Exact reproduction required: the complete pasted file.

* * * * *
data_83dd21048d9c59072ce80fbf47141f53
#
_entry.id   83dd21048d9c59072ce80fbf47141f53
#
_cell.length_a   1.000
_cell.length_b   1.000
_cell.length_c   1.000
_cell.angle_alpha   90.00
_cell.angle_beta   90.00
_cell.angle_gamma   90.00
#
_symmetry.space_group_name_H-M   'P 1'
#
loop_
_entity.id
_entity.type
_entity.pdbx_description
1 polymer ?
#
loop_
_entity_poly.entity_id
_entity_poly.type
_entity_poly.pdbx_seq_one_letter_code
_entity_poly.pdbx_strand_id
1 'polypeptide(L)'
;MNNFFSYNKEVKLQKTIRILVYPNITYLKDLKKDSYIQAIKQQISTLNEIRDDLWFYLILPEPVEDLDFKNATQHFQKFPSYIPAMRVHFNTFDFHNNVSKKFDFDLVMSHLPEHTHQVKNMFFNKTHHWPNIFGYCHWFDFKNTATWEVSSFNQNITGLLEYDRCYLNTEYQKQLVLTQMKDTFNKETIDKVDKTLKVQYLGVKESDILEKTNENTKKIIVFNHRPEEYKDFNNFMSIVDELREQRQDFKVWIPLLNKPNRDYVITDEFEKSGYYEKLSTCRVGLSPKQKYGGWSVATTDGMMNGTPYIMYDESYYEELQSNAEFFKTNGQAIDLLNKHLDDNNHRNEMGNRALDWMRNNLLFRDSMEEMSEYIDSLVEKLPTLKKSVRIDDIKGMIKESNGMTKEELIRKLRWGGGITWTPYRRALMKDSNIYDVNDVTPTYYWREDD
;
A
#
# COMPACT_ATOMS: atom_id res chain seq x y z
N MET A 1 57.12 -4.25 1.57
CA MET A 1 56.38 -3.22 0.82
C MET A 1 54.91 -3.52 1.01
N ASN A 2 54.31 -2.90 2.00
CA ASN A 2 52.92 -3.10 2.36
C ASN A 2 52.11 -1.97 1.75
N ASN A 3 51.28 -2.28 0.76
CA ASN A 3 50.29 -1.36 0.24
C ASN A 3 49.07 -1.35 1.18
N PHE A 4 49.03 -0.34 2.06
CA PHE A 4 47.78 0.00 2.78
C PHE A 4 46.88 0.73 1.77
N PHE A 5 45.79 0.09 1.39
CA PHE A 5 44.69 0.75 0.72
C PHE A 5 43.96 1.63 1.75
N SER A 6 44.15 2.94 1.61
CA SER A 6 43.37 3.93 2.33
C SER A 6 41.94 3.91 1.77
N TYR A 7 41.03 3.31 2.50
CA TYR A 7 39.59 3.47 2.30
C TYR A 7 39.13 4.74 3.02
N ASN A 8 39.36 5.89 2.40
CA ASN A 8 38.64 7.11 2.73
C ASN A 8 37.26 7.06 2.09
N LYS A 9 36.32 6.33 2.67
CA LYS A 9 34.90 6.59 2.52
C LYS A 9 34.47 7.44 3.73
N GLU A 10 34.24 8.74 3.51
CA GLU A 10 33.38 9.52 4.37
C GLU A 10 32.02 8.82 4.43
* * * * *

data_83dd21048d9c59072ce80fbf47141f53
#
_entry.id   83dd21048d9c59072ce80fbf47141f53
#
_cell.length_a   1.000
_cell.length_b   1.000
_cell.length_c   1.000
_cell.angle_alpha   90.00
_cell.angle_beta   90.00
_cell.angle_gamma   90.00
#
_symmetry.space_group_name_H-M   'P 1'
#
loop_
_entity.id
_entity.type
_entity.pdbx_description
1 polymer ?
#
loop_
_entity_poly.entity_id
_entity_poly.type
_entity_poly.pdbx_seq_one_letter_code
_entity_poly.pdbx_strand_id
1 'polypeptide(L)'
;MNNFFSYNKEVKLQKTIRILVYPNITYLKDLKKDSYIQAIKQQISTLNEIRDDLWFYLILPEPVEDLDFKNATQHFQKFPSYIPAMRVHFNTFDFHNNVSKKFDFDLVMSHLPEHTHQVKNMFFNKTHHWPNIFGYCHWFDFKNTATWEVSSFNQNITGLLEYDRCYLNTEYQKQLVLTQMKDTFNKETIDKVDKTLKVQYLGVKESDILEKTNENTKKIIVFNHRPEEYKDFNNFMSIVDELREQRQDFKVWIPLLNKPNRDYVITDEFEKSGYYEKLSTCRVGLSPKQKYGGWSVATTDGMMNGTPYIMYDESYYEELQSNAEFFKTNGQAIDLLNKHLDDNNHRNEMGNRALDWMRNNLLFRDSMEEMSEYIDSLVEKLPTLKKSVRIDDIKGMIKESNGMTKEELIRKLRWGGGITWTPYRRALMKDSNIYDVNDVTPTYYWREDD
;
A
#
# COMPACT_ATOMS: atom_id res chain seq x y z
N MET A 1 57.12 -4.25 1.57
CA MET A 1 56.38 -3.22 0.82
C MET A 1 54.91 -3.52 1.01
N ASN A 2 54.31 -2.90 2.00
CA ASN A 2 52.92 -3.10 2.36
C ASN A 2 52.11 -1.97 1.75
N ASN A 3 51.28 -2.28 0.76
CA ASN A 3 50.29 -1.36 0.24
C ASN A 3 49.07 -1.35 1.18
N PHE A 4 49.03 -0.34 2.06
CA PHE A 4 47.78 0.00 2.78
C PHE A 4 46.88 0.73 1.77
N PHE A 5 45.79 0.09 1.39
CA PHE A 5 44.69 0.75 0.72
C PHE A 5 43.96 1.63 1.75
N SER A 6 44.15 2.94 1.61
CA SER A 6 43.37 3.93 2.33
C SER A 6 41.94 3.91 1.77
N TYR A 7 41.03 3.31 2.50
CA TYR A 7 39.59 3.47 2.30
C TYR A 7 39.13 4.74 3.02
N ASN A 8 39.36 5.89 2.40
CA ASN A 8 38.64 7.11 2.73
C ASN A 8 37.26 7.06 2.09
N LYS A 9 36.32 6.33 2.67
CA LYS A 9 34.90 6.59 2.52
C LYS A 9 34.47 7.44 3.73
N GLU A 10 34.24 8.74 3.51
CA GLU A 10 33.38 9.52 4.37
C GLU A 10 32.02 8.82 4.43